Introduction to advanced work in interdisciplinary studies centered on broadly based questions and problems. Stresses the skills necessary to engage in upper-division research and learning in the Interdisciplinary Arts and Sciences Program.
The purpose of BIS 300 is to introduce and orient students to upper-division work in the Interdisciplinary Arts and Sciences program. It encourages students to take intellectual risks with the goal of improving their abilities to read closely, write and think critically, communicate clearly and creatively, research effectively, and work collaboratively. We will work closely with the staff in the library and the Writing Center. By doing so students will conclude the course acclimated to the rich variety of resources and support services available to them at UWB. Students should leave this course with a new awareness of their own role as not only consumers but also producers of knowledge.
In this section of BIS 300, we will use a use a variety of readings and films centered around a common theme as a springboard for motivating our own interdisciplinary research projects. Working in research clusters, students collaborate on a research agenda of their choosing and have the opportunity to present their findings several times throughout the quarter. Additional formal and informal writing assignments are required.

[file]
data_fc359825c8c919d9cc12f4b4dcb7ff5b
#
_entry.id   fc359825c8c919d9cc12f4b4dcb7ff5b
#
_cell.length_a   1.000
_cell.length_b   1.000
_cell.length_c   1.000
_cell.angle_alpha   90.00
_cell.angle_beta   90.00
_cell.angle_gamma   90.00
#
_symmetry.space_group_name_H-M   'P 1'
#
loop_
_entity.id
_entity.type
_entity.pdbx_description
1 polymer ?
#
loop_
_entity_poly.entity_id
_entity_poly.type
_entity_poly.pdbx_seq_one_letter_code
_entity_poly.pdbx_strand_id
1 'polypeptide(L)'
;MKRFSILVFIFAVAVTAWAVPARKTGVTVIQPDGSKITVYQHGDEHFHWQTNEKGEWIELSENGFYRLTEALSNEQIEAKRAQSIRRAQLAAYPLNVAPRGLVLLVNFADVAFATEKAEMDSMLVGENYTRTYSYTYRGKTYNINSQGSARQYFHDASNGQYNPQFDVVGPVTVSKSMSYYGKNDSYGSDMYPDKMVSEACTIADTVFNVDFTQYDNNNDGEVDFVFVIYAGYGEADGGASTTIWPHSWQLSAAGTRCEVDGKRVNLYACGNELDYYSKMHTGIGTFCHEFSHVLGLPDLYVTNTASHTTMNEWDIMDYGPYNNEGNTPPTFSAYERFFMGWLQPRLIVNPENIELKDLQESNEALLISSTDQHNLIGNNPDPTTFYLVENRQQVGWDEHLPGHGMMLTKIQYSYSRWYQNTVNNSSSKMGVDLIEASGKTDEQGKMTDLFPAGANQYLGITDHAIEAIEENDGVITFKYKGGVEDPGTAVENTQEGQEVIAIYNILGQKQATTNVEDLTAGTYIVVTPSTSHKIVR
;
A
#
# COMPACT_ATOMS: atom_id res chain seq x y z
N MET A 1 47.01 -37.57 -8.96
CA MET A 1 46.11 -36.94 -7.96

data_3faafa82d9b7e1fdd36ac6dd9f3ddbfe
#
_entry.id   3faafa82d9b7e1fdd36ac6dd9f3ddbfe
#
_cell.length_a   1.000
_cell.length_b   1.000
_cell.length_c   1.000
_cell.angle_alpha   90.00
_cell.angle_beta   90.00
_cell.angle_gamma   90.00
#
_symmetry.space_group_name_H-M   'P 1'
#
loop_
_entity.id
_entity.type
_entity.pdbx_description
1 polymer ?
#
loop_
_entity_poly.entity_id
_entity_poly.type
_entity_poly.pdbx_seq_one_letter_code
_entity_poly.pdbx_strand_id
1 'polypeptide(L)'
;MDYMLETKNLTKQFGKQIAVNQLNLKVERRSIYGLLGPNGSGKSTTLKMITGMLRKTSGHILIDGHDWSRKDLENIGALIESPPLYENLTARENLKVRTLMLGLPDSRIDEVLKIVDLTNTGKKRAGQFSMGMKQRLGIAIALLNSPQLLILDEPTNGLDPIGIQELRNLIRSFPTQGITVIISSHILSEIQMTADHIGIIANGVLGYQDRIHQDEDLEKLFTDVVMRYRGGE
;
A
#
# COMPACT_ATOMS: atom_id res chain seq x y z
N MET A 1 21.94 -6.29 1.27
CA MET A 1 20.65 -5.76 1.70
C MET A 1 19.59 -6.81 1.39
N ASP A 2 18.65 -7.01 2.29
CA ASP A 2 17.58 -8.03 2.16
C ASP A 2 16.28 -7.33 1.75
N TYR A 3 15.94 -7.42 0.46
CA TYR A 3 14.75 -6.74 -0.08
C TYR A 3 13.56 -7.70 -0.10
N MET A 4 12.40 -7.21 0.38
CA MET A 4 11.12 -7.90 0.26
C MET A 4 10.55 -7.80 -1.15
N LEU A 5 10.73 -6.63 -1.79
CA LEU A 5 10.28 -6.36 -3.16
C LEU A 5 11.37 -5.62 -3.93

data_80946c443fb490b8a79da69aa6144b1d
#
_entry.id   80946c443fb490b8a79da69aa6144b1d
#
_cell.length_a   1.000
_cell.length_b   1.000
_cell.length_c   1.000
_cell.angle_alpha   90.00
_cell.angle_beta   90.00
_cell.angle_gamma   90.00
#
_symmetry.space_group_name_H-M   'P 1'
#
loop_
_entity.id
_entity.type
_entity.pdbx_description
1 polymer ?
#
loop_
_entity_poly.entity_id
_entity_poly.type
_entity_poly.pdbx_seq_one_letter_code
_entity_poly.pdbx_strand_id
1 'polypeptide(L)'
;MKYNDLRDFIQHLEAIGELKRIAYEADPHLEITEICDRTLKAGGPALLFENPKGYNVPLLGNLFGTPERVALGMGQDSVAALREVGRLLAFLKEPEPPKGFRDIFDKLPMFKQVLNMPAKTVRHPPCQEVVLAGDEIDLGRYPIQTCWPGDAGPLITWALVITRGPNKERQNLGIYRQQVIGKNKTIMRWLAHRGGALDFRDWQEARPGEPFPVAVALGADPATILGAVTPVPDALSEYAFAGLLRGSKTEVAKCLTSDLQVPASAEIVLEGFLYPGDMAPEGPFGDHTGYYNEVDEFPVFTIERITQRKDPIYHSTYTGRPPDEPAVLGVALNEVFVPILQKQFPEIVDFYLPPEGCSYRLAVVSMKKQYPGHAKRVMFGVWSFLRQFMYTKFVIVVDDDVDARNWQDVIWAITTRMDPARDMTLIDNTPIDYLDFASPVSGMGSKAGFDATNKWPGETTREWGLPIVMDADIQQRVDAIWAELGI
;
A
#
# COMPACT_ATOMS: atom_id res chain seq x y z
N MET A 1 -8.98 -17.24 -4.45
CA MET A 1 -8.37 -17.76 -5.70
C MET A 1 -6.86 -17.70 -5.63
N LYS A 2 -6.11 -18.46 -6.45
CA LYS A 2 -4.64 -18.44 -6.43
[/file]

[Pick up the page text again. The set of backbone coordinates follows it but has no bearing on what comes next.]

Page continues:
Student learning goals
To understand the concept of interdisciplinary knowledge production and the ways in which it underwrites all aspects of the IAS Program.
To become a better critical thinker and writer--one who is capable of posing, answering and reposing a variety of critical questions.
To become a better researcher--one who is able to use the resources at UWB and elsewhere both efficiently and effectively.
To become a better speaker--one who is able to communicate clearly and engagingly about complicated topics, arguments and issues.
To learn how to work well collaboratively, as both a learner and a researcher.
General method of instruction
The method of instruction for this course includes lecture, films, in-class student discussion and small group work.
There are no prerequisites. A curiosity about research and the ways in which knowledge is made is recommended.
Class assignments and grading
The nature of assignments include formal and informal written assignments, class participation and student presentations. A final portfolio consisting of all assignments for the course is required.